Introduction to Blog

I launched the website and the Blog after having spoken to government officials, political analysts and security experts specializing in South Asian affairs from three continents. The feedback was uniformly consistent. The bottom line is that when Kashmiris are suffering and the world has its own set of priorities, we need to find ways to help each other. We must be realistic, go beyond polemics and demagoguery, and propose innovative ideas that will bring peace, justice and prosperity in all of Jammu and Kashmir.

The author had two reasons to create this blog. First, it was to address the question that was being asked repeatedly, especially, by journalists and other observers in the U.S., U.K., and Canada, inquiring whether the Kashmiri society was concerned about social, cultural and environmental challenges in the valley given that only political upheaval and violence were reported or highlighted by media.

Second, the author has covered the entire spectrum of societal issues and challenges facing Kashmiri people over an 8-year period with the exception of politics given that politics gets all the exposure at the expense of REAL CHALLENGES that will likely result in irreversible degradation in the quality of life and the standard of living for future generations of Kashmiris to come.

The author stopped adding additional material to the Blog once it was felt that most, if not all, concerns, challenges and issues facing the Kashmiri society are cataloged in the Blog. There are over 1900 entries in the Blog and most commentaries include short biographical sketches of authors to bring readers close to the essence of Kashmir. Unfortunately, the 8-year assessment also indicates that neither Kashmiri civil society, nor intellectuals or political leadership have any inclination or enthusiasm in pursuing issues that do not coincide with their vested political agendas. What it means for the future of Kashmiri children and their children is unfathomable. But the evidence is all laid out.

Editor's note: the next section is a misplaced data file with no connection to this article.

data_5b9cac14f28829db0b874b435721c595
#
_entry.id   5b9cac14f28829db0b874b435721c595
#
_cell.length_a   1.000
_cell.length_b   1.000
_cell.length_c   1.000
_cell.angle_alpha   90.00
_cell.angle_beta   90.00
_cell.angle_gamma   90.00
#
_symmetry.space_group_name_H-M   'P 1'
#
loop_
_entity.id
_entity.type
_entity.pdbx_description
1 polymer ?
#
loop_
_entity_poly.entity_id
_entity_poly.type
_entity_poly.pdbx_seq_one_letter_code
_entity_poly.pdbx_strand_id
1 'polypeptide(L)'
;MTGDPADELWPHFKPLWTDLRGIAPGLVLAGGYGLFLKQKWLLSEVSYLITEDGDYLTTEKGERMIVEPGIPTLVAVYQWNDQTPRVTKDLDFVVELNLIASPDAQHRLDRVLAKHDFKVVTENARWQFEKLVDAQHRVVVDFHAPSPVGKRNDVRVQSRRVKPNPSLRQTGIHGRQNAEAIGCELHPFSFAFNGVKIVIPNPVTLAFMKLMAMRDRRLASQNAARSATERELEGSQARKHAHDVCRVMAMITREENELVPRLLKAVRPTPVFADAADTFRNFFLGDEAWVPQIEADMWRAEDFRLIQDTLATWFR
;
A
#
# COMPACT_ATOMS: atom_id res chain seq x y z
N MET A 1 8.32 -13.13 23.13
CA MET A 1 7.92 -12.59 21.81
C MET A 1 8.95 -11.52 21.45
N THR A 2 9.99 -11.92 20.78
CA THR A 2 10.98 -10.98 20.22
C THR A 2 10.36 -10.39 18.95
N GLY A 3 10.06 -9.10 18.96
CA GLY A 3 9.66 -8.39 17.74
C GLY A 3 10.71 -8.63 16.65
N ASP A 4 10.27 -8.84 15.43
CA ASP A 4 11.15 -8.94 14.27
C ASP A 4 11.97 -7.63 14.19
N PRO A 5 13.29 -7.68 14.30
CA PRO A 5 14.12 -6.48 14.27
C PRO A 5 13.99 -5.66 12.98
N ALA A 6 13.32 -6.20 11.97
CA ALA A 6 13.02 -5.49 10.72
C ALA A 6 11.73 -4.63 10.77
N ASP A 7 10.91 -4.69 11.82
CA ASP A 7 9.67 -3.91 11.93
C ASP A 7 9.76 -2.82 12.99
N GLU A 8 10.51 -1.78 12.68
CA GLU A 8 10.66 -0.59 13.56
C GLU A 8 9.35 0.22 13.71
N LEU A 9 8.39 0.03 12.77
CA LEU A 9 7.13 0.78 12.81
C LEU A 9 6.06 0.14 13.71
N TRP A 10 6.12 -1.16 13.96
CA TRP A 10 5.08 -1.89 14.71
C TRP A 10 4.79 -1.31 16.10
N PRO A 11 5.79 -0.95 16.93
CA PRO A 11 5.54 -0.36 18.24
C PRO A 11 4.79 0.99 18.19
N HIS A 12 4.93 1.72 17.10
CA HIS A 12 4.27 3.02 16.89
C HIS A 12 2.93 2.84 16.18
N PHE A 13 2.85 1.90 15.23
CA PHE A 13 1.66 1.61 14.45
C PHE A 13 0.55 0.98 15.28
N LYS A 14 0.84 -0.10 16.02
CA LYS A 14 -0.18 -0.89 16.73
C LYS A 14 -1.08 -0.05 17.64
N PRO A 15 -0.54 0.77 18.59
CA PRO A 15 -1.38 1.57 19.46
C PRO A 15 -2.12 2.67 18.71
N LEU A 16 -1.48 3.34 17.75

This Blog is a reality check on Kashmir. It is a historical record of how Kashmir lost its way.

Vijay Sazawal, Ph.D.

Monday, February 9, 2009

Diminishing Stature of Separatists

Khursheed does a post mortem on a movement reduced to mostly off-site leaders and part-time workers

(Mr. Khursheed Ahmad Wani, 36, was in Tral in South Kashmir. He graduated with a B.Sc. degree from Sri Partap College, Srinagar, and M.Sc. (Physics) from the Aligarh Muslim University in Uttar Pradesh. He is the Srinagar Bureau chief of the Poineer, a major national daily, and is the Editor of the Etalaat group of newspapers in Srinagar that carried the following article.)

Separatists find no end to start anew

A handful of workers belonging to a constituent of Hurriyat Conference appeared on the Residency Road closer to the cluster of newspaper offices and began shouting azaadi slogans in front of some reluctant cameramen. A few cops from Kothibagh police station watched the slogan shouters from a distance. Unlike in the past, the policemen appeared less interested in flexing their muscles on the part-time protestors. There were no vehicles waiting to bundle them in after beating them ruthlessly. After ten minutes, the sloganeers dispersed returning the "press enclave" to normal.

A few months back, before the assembly elections were held in Kashmir, this was not the state of affairs. A mere presence of Hurriyat workers, or even a stray shout for azaadi in any corner of the Valley, particularly in the Srinagar city, was invitation to wrath of the cops. From pitilessly hitting the protestors with savage batons to firing tear smoke canisters and bullets, the police and paramilitary were omnipresent to quell any separatist exhibition.

The elections and their yield have not turned the cops humane. It is actually the proven ineffectiveness of the separatists that rendered them innocuous, at least for the time being. Their slogan shouting does not qualify for the headlines nor do the authorities feel the exigency to bundle them in vehicles for lodging in nearest police stations.

A plethora of reasons is cited for the diminishing stature of separatists in post-election Kashmir politics. The unusually high turnout in assembly polls made it clear to the separatist leadership that it failed to read the pulse of the people. This is a fact that the then Governor's Administration in consultation with pro-India political leadership of Kashmir took a harsh decision to put majority of the separatist leaders and their prominent followers behind bars to ensure hassle-free voting in strategically overstretched seven phases of the election. Consequently, the separatist leadership was unable to launch a massive anti-poll campaign.